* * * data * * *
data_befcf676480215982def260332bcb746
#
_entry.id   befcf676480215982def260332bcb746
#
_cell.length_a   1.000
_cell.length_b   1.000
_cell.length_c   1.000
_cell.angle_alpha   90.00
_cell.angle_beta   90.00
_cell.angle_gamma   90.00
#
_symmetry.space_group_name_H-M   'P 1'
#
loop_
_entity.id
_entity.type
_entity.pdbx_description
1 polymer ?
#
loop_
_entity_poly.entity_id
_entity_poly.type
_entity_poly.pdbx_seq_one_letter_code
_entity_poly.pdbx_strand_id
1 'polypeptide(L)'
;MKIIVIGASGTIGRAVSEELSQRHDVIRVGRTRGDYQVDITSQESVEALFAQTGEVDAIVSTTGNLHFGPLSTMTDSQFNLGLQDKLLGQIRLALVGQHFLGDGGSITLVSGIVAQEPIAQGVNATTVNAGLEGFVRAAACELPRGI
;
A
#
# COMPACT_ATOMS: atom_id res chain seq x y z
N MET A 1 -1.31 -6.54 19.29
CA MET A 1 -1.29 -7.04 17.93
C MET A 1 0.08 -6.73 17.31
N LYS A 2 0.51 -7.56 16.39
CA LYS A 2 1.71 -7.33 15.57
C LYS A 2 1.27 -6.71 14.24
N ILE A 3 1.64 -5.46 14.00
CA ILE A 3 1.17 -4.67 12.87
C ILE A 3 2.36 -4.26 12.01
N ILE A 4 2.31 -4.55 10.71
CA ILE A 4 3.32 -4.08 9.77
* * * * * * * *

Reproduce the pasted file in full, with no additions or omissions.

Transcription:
data_befcf676480215982def260332bcb746
#
_entry.id   befcf676480215982def260332bcb746
#
_cell.length_a   1.000
_cell.length_b   1.000
_cell.length_c   1.000
_cell.angle_alpha   90.00
_cell.angle_beta   90.00
_cell.angle_gamma   90.00
#
_symmetry.space_group_name_H-M   'P 1'
#
loop_
_entity.id
_entity.type
_entity.pdbx_description
1 polymer ?
#
loop_
_entity_poly.entity_id
_entity_poly.type
_entity_poly.pdbx_seq_one_letter_code
_entity_poly.pdbx_strand_id
1 'polypeptide(L)'
;MKIIVIGASGTIGRAVSEELSQRHDVIRVGRTRGDYQVDITSQESVEALFAQTGEVDAIVSTTGNLHFGPLSTMTDSQFNLGLQDKLLGQIRLALVGQHFLGDGGSITLVSGIVAQEPIAQGVNATTVNAGLEGFVRAAACELPRGI
;
A
#
# COMPACT_ATOMS: atom_id res chain seq x y z
N MET A 1 -1.31 -6.54 19.29
CA MET A 1 -1.29 -7.04 17.93
C MET A 1 0.08 -6.73 17.31
N LYS A 2 0.51 -7.56 16.39
CA LYS A 2 1.71 -7.33 15.57
C LYS A 2 1.27 -6.71 14.24
N ILE A 3 1.64 -5.46 14.00
CA ILE A 3 1.17 -4.67 12.87
C ILE A 3 2.36 -4.26 12.01
N ILE A 4 2.31 -4.55 10.71
CA ILE A 4 3.32 -4.08 9.77